To understand the process better, we reached out to some front line turf managers on how they build a successful chemical plan, while managing costs and distribution channels.

Steven Neuliep, GCSAA class A superintendent, told us that when he looked at ways to create product synergies – in order to reduce his budget costs – he was able to accomplish that with a wetting agent product called Fairway Fourway.

“Fairway Fourway is an essential part of our agronomic programs,” he said. “With this product, we get performance at an affordable price point.”

This confirmed that marketing efforts to create a multi-purpose product that could help managers like Steve meet his budget needs was possible. Neuliep’s course is in the Blue Ridge Mountains, where he manages bent/poa greens, tees and fairways on 27 holes. Any product on the market that creates multiple benefits is one way to address these budgetary concerns.

While Canadian courses have fewer product options than their U.S. counterparts, there are numerous choices which can vary by chemical function, price point and local availability. Distributors often provide local supply with their working relationships with producers being the key. Accordingly, they must focus on making sure that the product is readily available for the customer. This may require commitments that lead to advanced agreements and drive the necessity for a customer to commit to an early order program up front in order to satisfy supplier agreements and provide the accompanying discounts. Evaluating products, in advance, in order to prove out “performance” and how that correlates with “applied costs,” is the best way to evaluate the appropriate products and create an efficient chemical plan.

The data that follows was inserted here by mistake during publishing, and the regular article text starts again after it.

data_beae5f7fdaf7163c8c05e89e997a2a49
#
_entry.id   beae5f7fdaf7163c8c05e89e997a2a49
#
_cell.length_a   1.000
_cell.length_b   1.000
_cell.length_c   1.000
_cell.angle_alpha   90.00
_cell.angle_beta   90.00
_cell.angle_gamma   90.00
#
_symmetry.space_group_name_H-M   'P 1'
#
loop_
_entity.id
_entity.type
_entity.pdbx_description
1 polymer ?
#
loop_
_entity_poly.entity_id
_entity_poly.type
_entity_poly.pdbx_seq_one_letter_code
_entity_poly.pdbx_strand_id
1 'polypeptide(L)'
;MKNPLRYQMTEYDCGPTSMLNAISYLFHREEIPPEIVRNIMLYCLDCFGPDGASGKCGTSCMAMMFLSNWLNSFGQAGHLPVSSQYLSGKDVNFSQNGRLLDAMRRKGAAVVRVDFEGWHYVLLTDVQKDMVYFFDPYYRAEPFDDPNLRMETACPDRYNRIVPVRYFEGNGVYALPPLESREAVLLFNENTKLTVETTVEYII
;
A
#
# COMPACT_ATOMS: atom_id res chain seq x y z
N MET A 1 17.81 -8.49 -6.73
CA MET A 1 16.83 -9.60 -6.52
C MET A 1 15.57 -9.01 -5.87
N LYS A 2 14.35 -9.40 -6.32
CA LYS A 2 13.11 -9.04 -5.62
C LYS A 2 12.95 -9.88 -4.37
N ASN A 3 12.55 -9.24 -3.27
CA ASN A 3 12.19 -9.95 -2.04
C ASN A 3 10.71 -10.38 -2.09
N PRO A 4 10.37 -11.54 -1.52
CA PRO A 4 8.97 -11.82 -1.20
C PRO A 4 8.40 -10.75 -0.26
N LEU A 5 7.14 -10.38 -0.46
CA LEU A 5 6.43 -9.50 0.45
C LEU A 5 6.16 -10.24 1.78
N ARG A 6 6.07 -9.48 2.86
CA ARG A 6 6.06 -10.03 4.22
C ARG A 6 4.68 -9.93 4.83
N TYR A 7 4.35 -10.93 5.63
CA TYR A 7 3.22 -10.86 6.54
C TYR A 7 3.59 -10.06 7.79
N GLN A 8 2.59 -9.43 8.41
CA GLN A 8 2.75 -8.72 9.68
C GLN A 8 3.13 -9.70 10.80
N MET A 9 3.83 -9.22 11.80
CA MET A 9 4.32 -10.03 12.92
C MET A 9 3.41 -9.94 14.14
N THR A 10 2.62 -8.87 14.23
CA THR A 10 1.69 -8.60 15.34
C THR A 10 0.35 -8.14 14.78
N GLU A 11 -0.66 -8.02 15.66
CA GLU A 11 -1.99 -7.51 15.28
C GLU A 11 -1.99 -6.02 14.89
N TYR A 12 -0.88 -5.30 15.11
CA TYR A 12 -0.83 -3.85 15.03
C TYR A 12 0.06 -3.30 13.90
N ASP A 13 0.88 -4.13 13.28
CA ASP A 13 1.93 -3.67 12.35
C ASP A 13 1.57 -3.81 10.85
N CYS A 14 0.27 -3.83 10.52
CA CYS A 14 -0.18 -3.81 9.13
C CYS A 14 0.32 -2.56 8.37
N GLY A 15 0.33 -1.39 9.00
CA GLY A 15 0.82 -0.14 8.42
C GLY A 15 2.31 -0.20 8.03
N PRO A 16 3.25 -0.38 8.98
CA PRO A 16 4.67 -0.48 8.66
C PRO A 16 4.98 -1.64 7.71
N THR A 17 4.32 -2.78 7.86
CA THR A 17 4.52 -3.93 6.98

Many distributors and producers are happy to facilitate new product trials, especially on products that provide multiple benefits and can provide “a one-stop shopping and one-product buying approach” to the customer and ease their budget concerns accordingly. This cannot be achieved without verifying the product capabilities and its overall quality first.